While the internet really was born in 1989 and didn’t explode until 1993, it was born in 1969, with the first (failed) outside attempt to log on to what at started as a military network designed to survive nuclear war. And while Al Gore was derided for having claimed to invent the internet, A) he never said that, and B) he actually was instrumental in crafting legislation that led to what we have today.
Also, the internet, like GPS, was a majorly expensive government program originally designed for the military that we wound up getting back because great minds said, “Hey. The people paid for this shit, and it’s really useful, so hand it over.”
But the real point of this nibble is to remind you that today, February 16, is a hidden but important anniversary in the history of the internet. It’s considered to be the birthdate, in 1978, of the first computerized bulletin board system, or CBBS, the precursor to BBSs (the “internet” of the 80s through early 90s) as well as a head-start on the whole concept of HTML and creating a mark-up language in order to allow different computers with different operating systems in different parts of the world to “talk” to each other.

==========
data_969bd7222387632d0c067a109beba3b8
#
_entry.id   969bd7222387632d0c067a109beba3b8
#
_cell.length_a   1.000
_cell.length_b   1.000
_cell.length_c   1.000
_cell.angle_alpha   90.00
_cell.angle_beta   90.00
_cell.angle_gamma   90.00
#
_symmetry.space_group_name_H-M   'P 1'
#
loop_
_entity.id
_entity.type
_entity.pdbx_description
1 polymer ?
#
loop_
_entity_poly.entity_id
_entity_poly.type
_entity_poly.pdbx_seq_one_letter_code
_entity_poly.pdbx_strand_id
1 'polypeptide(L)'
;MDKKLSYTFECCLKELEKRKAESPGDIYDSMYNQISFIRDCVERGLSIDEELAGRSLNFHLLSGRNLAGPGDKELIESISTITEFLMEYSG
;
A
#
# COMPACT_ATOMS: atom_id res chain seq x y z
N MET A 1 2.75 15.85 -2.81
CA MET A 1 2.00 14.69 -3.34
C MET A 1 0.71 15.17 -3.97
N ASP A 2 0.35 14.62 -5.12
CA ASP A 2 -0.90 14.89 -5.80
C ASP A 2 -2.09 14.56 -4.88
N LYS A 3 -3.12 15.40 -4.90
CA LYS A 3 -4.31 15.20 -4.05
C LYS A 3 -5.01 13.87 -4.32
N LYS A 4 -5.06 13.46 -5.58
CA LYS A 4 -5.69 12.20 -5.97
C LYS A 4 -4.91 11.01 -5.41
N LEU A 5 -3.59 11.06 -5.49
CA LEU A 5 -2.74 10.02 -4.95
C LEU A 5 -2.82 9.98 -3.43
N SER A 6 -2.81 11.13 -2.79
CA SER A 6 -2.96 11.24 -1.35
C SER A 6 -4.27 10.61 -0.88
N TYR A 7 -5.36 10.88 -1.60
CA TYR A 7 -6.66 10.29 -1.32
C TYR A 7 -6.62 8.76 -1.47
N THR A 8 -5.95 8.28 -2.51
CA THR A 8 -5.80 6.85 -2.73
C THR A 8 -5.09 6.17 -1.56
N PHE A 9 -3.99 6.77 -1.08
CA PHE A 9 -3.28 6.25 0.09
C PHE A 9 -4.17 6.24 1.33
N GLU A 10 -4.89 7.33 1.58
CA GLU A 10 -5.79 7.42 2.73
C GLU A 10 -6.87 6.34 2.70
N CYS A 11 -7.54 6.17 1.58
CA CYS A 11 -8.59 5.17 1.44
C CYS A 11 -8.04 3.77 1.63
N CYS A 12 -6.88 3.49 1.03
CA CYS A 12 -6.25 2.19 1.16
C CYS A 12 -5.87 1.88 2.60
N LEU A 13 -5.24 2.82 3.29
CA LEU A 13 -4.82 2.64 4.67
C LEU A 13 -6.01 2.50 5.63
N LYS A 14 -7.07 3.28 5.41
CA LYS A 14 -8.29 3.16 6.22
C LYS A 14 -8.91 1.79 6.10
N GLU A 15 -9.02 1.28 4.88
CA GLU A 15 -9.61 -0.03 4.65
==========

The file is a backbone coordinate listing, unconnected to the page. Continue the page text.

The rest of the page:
The first CBBS was basically a glorified answering machine, one user at a time via a dial-up modem that must have been painfully slow compared to now. But it got the ball rolling, and it was created by a couple of dudes who were in their early 30s at the time but who, ironically, would be derided as boomers now. Well, at least the one who’s still alive. The (recently) dead one, not so much.
So as you have your morning avocado toast, or breakfast scramble, or latte to go, or whatever it is you nosh on early on a Sunday morning, just keep in mind that today is a milestone — one among many — that led directly to your ability to read this on your phone while your car tells you how to get to where you’re going.